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House of Representatives
Session of 2015 - 2016 Regular Session


Posted: December 8, 2014 03:56 PM
From: Representative Robert W. Godshall
To: All House members
Subject: Former HB 207 - Related to Autopsies
In the near future, I am planning to reintroduce former House Bill 207 from last session. This piece of legislation will add a new Chapter to Title 20 (Decedents, Estates and Fiduciaries) to provide for the confidentiality of autopsy audiovisual material.

This legislation provides that all audiovisual materials (photographs, video recordings and audio recordings) generated in connection with performance of an autopsy shall be confidential. No person can prepare any autopsy audiovisual materials unless he has the written consent of the physician performing the autopsy or the coroner or medical examiner authorized to perform or order the autopsy. All audiovisual material associated with the autopsy shall be confidential and may not be released by the physician, coroner or medical examiner who performed the autopsy or any person assisting them in either the autopsy or the preparation of audiovisual material. The autopsy audiovisual materials shall not be deemed official records and papers of the coroner and shall not be subject to the filing requirement set forth in the County Code. 16 P.S. §1251.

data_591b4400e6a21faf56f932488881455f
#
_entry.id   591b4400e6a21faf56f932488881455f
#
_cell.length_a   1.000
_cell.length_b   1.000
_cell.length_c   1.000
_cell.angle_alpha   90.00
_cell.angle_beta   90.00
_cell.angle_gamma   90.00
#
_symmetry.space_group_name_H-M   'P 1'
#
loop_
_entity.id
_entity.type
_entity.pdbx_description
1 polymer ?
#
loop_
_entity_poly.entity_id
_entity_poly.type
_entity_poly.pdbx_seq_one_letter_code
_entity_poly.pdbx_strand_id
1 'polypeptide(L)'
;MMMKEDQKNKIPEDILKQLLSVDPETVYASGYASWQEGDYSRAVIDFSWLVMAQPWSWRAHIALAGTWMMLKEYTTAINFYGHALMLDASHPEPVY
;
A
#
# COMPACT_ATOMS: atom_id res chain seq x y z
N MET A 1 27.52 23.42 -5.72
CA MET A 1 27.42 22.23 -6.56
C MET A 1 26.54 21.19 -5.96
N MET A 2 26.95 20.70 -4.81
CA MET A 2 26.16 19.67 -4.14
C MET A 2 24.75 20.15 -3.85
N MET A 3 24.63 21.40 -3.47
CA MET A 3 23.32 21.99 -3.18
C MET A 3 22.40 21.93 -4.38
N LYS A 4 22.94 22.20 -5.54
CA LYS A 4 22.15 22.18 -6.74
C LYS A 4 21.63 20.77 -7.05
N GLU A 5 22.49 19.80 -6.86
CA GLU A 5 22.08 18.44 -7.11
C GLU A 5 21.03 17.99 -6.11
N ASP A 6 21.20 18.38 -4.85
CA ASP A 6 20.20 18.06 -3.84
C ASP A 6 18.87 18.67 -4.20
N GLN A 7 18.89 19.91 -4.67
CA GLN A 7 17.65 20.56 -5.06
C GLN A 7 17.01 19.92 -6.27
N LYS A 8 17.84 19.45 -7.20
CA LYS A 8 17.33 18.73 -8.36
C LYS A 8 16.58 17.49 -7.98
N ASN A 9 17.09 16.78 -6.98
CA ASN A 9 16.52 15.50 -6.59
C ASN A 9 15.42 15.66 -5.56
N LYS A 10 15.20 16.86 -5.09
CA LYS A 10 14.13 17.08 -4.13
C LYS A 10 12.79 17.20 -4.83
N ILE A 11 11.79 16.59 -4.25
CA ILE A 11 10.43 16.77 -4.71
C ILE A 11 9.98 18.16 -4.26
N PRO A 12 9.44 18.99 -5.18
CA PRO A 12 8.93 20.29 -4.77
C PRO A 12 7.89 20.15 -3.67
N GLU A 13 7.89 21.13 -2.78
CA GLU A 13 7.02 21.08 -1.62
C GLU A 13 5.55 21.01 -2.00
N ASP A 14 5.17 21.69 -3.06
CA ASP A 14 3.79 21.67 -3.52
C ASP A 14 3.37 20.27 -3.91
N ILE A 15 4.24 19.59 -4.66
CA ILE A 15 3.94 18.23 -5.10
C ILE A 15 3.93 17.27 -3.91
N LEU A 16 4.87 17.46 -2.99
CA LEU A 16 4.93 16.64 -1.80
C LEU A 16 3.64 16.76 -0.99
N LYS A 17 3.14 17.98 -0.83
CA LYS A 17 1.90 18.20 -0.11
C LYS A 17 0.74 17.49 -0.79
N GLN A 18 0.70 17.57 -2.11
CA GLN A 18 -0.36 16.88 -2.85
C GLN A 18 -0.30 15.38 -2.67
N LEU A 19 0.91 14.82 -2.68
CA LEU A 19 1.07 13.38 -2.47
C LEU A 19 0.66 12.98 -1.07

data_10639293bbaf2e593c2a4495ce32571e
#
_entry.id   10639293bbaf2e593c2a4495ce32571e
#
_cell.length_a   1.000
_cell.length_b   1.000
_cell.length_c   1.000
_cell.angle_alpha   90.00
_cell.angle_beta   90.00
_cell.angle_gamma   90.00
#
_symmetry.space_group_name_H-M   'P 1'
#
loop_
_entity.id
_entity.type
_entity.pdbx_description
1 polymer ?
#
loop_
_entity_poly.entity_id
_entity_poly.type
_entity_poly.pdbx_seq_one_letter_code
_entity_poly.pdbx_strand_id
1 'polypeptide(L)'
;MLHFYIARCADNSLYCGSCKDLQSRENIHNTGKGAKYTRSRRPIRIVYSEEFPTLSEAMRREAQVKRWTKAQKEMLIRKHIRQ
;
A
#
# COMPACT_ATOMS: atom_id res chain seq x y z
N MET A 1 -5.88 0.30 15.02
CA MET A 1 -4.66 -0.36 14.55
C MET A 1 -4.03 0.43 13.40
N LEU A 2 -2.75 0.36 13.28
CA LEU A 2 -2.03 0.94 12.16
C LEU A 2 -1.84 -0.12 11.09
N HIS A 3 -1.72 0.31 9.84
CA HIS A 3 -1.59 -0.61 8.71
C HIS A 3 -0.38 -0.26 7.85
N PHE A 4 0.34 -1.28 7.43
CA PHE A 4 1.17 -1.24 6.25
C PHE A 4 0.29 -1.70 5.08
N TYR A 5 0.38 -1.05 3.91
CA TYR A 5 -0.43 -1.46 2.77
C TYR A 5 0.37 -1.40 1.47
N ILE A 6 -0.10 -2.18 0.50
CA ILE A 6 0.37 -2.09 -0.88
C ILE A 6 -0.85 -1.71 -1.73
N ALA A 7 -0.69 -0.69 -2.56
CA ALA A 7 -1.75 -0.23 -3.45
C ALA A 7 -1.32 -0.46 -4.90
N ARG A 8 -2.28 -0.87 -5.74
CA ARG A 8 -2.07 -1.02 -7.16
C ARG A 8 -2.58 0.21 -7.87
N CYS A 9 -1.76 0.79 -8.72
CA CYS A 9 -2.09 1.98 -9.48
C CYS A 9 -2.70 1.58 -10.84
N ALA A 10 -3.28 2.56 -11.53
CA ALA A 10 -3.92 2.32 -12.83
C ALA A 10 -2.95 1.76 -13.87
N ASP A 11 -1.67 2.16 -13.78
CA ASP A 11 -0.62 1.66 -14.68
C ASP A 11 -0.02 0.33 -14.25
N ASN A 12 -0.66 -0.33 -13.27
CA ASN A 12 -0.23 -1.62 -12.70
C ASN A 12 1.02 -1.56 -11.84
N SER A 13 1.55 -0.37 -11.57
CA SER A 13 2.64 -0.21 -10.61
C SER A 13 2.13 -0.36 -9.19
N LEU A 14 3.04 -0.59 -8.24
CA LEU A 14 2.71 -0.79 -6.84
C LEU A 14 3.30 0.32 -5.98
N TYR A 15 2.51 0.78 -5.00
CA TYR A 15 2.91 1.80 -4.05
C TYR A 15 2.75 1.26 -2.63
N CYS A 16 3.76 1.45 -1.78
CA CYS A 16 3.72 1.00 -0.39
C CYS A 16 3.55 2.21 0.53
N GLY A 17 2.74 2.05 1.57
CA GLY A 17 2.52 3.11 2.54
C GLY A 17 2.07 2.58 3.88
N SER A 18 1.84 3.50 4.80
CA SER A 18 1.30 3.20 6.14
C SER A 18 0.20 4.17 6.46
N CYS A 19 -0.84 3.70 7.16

The bill outlines exceptions to the general rule, allowing audiovisual material to be released:
  • Upon consent of the decedent or a personal representative, except that during an investigation by law enforcement or a coroner, a hearing on the release must be held and release can only be accomplished through issuance of a court order.
  • To Federal, State or local law enforcement officers in the performance of their official duties.
  • To a coroner or medical examiner for use in the performance of official duties or training, including conferral with medical and scientific experts for teaching and training. (This exception was amended in committee to include the language regarding conferral with medical and scientific experts.)
  • When an autopsy is conducted pursuant to consent of the decedent or a personal representative, the physician who performs the autopsy may use the materials for teaching, training or publication in a medical or scientific journal or textbook, provided they redact the identity of the decedent, rendering them anonymous. (This exception was added by amendment in committee and was requested by numerous medical groups who were concerned that the language of the bill as drafted could have a chilling effect on medical research and training).
  • Any person that has obtained a court order for release after notice and a hearing showing that: release of the material is necessary to protect public health and safety or is necessary for pending litigation, and the need for the materials outweighs the privacy interest of the decedent and his family.
This legislation provides that the unauthorized preparation of autopsy audiovisual material is a misdemeanor of the second degree (up to 2 years imprisonment and/or a fine of up to $5,000) and the unauthorized release of such material is a misdemeanor of the first degree (up to 5 years and/or up to $10,000).

Introduced as HB65